Double digging is excellent for anyone wanting to grow a large quantity of organic vegetables with limited space – and quickly! Here’s our step-by-step guide to setting up your veggie bed.
There are many ways to start a garden bed: no-dig to double digging. Each suits different situations, people and budgets; how you do it is up to you.
Double digging – the biointensive growing technique – is excellent for anyone wanting to grow a large quantity of organic vegetables in a small space, in a small timeframe. But you need to work for it.
This method is all about building beautiful deep, friable topsoil that can grow an intensive amount of good food, quickly. But to do this you need to create that soil structure yourself rather than waiting for the roots of well-chosen and tended plants, and the soil food web, to do that for you.
Tools and materials
Once you’ve designed and positioned your beds, get your tools together. You’ll need:
- a good spade, preferably a post- hole shovel or similar;
- a good quality garden fork;
- a big board to lay over the bed as you work;
- and a good rake.
You’ll also need to source some good compost to add to your bed: about four buckets per square metre is good.
Double digging: The method
The aim of double digging is twofold, to create: a friable, nutrient rich topsoil to plant into; and a well loosened subsoil which allows plant roots to reach far down for water, stability and food.
Start at one end of your bed, and work across it in strips, one shovel wide: dig a trench to the depth of your shovel all the way across the bed. Turf the soil from that first trench onto the ground beside the bed, or straight into a wheelbarrow (you’ll need it later).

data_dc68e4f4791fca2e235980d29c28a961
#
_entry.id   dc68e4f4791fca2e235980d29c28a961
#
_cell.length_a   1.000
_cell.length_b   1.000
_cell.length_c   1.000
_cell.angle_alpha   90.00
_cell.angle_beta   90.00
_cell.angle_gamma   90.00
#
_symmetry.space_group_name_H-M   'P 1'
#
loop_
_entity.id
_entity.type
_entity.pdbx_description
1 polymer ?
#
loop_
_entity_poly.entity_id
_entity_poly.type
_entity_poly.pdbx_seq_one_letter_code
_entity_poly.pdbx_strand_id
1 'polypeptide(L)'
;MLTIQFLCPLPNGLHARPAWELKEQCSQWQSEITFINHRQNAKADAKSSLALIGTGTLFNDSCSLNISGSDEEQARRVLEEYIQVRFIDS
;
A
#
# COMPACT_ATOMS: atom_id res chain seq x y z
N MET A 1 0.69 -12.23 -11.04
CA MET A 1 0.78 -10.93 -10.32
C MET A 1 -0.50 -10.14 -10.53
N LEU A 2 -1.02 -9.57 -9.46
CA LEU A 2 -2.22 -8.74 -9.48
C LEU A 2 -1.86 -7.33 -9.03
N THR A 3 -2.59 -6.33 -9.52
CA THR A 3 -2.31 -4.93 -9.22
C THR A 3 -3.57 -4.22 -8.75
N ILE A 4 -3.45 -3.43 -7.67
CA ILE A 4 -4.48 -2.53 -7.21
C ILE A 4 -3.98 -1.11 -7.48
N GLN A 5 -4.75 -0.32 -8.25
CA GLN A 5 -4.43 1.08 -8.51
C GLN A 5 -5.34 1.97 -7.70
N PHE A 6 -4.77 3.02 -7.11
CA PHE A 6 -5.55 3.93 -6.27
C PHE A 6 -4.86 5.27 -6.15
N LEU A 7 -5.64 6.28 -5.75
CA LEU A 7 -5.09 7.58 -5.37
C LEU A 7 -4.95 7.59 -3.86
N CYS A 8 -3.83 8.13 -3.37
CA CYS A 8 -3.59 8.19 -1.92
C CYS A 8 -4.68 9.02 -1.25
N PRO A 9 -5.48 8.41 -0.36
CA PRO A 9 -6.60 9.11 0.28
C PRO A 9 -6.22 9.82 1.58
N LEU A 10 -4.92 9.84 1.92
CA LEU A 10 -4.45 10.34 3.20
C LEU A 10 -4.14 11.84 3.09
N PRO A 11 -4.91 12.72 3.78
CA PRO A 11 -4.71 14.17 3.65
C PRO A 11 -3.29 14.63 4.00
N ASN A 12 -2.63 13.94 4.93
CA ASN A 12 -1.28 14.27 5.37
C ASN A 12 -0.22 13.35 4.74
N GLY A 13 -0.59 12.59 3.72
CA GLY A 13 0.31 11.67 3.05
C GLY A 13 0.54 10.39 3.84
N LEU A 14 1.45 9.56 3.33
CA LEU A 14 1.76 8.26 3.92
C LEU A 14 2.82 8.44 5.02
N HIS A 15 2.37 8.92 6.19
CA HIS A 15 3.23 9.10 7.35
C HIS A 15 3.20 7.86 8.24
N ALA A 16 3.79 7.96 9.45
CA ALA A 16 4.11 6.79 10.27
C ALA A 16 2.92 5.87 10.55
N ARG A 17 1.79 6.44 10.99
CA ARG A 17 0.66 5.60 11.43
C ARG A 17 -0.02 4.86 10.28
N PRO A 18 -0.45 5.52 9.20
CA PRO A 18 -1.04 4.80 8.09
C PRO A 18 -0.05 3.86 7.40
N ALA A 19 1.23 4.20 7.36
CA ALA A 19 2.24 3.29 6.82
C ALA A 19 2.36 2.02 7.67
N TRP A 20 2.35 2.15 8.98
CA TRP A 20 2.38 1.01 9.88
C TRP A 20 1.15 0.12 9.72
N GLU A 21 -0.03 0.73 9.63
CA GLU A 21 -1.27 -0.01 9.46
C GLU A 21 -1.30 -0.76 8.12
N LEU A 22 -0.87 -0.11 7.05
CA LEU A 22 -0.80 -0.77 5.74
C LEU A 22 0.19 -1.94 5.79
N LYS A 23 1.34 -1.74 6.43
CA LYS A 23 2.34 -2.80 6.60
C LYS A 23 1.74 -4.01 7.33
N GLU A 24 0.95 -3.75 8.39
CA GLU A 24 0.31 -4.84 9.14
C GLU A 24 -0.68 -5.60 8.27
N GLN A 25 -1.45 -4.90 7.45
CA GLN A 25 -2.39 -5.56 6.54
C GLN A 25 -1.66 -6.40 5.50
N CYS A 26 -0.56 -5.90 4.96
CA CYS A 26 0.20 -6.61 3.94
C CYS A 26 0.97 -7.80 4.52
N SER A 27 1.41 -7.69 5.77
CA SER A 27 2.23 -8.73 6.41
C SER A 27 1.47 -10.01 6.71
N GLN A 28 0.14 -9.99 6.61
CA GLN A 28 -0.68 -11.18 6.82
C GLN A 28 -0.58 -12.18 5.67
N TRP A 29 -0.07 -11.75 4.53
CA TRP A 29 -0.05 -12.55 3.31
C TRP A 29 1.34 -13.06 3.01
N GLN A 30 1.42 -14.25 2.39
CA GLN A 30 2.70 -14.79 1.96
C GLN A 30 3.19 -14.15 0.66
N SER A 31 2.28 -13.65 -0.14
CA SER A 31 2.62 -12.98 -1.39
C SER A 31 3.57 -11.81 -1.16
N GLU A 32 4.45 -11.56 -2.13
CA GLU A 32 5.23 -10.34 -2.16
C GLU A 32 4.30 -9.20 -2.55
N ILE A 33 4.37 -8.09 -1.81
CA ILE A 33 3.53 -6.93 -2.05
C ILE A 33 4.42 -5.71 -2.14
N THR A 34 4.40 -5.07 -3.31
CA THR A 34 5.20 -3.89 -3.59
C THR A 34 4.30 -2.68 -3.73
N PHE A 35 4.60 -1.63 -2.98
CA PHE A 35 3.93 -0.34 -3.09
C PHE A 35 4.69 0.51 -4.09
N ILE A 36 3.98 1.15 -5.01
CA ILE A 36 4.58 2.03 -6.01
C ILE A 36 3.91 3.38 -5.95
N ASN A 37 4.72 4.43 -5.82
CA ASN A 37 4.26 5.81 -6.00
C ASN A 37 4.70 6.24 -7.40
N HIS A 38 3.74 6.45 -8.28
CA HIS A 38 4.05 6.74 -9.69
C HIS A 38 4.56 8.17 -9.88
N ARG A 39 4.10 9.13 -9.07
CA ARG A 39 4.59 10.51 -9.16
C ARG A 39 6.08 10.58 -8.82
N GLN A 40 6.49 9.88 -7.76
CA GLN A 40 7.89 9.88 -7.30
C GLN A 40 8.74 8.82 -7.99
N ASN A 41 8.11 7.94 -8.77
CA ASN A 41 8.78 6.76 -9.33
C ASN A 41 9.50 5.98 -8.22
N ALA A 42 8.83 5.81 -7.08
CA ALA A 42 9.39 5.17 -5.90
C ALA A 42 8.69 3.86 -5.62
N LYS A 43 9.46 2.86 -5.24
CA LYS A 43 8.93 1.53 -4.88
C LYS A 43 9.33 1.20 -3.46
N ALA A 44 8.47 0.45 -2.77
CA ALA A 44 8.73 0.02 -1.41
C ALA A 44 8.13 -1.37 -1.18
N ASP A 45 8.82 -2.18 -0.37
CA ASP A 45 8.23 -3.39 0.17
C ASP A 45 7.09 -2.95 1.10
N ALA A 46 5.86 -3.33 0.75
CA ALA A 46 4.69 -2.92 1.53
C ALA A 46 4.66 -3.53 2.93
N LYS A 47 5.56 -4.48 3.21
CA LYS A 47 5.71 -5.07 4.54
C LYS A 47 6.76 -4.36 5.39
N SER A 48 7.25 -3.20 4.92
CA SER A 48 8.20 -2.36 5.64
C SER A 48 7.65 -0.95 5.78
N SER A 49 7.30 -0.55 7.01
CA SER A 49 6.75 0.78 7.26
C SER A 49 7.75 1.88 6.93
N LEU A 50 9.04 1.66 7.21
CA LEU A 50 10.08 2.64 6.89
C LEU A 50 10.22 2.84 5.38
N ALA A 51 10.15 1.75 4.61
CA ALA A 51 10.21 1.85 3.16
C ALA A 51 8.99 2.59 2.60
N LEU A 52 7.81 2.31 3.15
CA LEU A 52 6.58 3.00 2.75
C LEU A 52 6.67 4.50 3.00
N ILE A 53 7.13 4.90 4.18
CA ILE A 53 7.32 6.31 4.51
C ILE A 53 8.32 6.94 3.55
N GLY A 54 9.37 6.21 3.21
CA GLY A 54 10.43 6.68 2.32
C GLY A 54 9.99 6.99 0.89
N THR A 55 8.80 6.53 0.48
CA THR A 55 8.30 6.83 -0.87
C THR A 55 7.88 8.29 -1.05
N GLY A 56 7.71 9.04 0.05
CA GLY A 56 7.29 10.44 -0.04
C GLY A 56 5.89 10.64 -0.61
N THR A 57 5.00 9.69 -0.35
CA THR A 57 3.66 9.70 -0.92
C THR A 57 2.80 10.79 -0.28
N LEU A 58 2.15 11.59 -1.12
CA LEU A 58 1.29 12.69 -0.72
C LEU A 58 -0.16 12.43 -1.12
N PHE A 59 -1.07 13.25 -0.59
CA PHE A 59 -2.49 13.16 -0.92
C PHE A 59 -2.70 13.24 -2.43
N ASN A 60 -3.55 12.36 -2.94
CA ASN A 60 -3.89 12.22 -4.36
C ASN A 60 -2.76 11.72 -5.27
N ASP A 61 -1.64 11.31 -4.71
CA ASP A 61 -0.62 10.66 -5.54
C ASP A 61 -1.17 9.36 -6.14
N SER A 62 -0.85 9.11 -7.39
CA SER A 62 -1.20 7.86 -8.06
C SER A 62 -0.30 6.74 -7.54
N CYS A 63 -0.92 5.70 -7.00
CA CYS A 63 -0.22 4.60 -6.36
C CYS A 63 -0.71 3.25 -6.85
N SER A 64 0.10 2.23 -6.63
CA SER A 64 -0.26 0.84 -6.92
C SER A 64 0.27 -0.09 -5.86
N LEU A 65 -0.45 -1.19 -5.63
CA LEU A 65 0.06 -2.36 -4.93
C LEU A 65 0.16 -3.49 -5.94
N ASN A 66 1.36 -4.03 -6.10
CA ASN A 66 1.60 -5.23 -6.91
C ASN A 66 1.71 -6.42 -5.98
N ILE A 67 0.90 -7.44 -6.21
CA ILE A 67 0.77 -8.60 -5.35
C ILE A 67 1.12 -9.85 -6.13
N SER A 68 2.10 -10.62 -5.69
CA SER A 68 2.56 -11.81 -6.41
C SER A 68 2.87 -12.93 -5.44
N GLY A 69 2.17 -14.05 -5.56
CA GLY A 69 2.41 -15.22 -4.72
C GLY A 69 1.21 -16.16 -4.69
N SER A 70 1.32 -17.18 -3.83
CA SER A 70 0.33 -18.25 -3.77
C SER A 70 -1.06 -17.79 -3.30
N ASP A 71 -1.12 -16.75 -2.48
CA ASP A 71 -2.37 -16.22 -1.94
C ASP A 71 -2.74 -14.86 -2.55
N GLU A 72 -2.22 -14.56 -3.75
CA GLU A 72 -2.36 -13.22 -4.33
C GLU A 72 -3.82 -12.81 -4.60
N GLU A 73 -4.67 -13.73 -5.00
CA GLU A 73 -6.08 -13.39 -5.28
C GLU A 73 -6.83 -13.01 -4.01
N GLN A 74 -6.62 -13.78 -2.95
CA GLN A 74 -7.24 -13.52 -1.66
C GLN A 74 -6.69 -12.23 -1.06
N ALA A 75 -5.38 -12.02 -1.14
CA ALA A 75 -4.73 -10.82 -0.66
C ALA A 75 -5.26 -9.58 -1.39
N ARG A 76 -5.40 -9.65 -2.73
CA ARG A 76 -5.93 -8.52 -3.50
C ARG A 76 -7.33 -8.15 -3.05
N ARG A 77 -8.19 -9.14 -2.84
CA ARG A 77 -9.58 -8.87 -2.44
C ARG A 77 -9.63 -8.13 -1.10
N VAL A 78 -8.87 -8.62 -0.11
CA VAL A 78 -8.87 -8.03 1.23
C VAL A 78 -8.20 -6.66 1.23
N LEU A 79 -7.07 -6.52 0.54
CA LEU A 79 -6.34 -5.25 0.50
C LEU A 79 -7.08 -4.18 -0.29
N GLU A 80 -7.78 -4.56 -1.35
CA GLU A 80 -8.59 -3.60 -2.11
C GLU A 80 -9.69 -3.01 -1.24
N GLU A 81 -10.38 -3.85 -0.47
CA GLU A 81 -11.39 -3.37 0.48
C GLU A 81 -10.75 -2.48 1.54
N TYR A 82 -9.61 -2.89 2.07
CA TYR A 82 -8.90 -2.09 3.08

Work along that same trench with your garden fork, loosening the subsoil at the bottom of the trench to the depth of your fork, and working from behind the fork so that you don’t tread on the loosened soil.
Everyone has their own way of forking a bed, but standing on the fork and pivoting it back and forward until it sinks to its full depth works well.
Repeat that sequence, shovelling the top half of your second trench into your first trench, mixing it with some compost as you go and breaking up any large clods.
Move down your bed in this way, flipping each new trench’s topsoil into the previous trench. When you get to the last trench, you’ll need the first trench’s topsoil to complete the bed.
At the end of this process you will have a lumpy bed of goodness.
Now it’s time to clean things up. Take your rake (or start with your garden fork if the clods are large) and break up the surface of the bed until it’s flat, and looks like a great seedbed for your plants.
Stand on your big board as you move down the bed, if your bed is too wide to do this comfortably from the side; the board will distribute your weight and reduce the impact on the bed.
And then – you’re done!
Proceed to planting or, if that’s not possible immediately, cover the bed with either hessian or 70% shadecloth until you’re ready to plant. This will protect the soil from sun and pests, and also from heavy rain washing away your precious and hard-won soil tilth.